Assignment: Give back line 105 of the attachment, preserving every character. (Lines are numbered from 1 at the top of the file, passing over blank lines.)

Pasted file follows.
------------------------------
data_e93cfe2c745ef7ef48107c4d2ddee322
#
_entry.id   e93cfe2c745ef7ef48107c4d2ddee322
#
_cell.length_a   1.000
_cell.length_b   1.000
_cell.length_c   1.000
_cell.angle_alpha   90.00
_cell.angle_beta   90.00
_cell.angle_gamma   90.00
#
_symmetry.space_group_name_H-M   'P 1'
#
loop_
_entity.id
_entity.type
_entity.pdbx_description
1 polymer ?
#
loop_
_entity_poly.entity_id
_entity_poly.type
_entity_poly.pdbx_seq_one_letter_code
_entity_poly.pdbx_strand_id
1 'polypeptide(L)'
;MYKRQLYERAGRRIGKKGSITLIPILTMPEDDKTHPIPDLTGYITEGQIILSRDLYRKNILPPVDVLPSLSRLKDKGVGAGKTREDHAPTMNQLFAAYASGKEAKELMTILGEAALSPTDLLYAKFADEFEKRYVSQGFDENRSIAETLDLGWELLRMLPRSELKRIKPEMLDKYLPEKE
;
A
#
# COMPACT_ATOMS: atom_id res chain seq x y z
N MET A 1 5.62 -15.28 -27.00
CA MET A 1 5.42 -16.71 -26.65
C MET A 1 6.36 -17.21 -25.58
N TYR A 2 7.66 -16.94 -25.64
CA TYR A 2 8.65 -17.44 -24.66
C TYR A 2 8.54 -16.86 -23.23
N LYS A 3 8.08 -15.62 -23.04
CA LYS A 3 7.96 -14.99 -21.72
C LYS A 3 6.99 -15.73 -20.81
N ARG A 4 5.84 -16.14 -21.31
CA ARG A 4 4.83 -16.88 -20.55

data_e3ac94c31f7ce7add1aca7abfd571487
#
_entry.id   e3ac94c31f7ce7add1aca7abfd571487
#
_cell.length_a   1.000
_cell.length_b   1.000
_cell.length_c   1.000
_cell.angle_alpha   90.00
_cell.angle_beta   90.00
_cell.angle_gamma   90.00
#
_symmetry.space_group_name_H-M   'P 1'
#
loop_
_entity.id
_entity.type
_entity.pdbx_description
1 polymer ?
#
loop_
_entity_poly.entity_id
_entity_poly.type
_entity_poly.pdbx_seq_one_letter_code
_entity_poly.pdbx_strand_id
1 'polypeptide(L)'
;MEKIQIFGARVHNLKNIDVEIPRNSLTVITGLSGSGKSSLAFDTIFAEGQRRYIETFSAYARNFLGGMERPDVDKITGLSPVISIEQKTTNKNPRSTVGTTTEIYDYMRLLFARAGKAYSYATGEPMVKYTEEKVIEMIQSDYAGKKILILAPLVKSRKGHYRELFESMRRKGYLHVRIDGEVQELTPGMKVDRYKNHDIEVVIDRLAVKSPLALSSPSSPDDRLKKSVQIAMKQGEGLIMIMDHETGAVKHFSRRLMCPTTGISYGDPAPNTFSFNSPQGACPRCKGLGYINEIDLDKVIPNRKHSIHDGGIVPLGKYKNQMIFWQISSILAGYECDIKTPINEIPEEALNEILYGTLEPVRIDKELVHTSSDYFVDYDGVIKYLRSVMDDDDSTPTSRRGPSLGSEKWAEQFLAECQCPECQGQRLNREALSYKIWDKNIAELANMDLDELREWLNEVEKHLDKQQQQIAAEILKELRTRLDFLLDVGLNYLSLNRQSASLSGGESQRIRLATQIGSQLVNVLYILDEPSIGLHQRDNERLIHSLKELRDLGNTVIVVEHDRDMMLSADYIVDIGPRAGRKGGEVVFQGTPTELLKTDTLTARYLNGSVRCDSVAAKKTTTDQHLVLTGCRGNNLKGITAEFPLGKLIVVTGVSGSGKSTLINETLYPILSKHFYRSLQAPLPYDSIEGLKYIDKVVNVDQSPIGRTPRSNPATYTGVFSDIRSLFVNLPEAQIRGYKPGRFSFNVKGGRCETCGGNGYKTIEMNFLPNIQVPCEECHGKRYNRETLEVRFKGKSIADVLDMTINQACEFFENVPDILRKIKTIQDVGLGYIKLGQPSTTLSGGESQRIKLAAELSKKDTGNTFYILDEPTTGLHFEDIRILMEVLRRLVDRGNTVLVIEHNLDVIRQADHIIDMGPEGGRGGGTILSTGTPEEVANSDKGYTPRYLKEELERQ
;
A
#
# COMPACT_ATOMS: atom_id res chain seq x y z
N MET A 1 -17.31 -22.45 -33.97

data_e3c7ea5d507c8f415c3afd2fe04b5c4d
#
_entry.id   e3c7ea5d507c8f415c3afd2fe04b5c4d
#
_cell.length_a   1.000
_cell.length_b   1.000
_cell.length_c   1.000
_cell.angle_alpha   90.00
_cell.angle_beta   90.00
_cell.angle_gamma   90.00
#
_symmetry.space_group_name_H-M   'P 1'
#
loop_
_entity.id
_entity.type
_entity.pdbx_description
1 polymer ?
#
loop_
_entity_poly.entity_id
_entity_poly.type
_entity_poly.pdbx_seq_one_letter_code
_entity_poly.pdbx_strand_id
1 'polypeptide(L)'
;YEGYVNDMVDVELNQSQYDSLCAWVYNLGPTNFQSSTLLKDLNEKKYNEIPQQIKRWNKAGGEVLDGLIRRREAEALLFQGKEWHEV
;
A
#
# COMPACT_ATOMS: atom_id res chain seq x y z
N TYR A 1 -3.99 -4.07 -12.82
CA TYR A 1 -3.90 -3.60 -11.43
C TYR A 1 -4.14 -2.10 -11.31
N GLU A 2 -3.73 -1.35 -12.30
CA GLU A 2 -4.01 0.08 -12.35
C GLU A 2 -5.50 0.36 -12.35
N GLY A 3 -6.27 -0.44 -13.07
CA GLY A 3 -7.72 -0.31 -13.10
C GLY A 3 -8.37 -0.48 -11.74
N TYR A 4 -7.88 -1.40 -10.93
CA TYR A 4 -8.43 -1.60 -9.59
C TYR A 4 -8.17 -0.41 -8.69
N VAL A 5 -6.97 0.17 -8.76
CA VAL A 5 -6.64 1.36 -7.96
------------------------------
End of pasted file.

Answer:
C TYR A 1 -4.14 -2.10 -11.31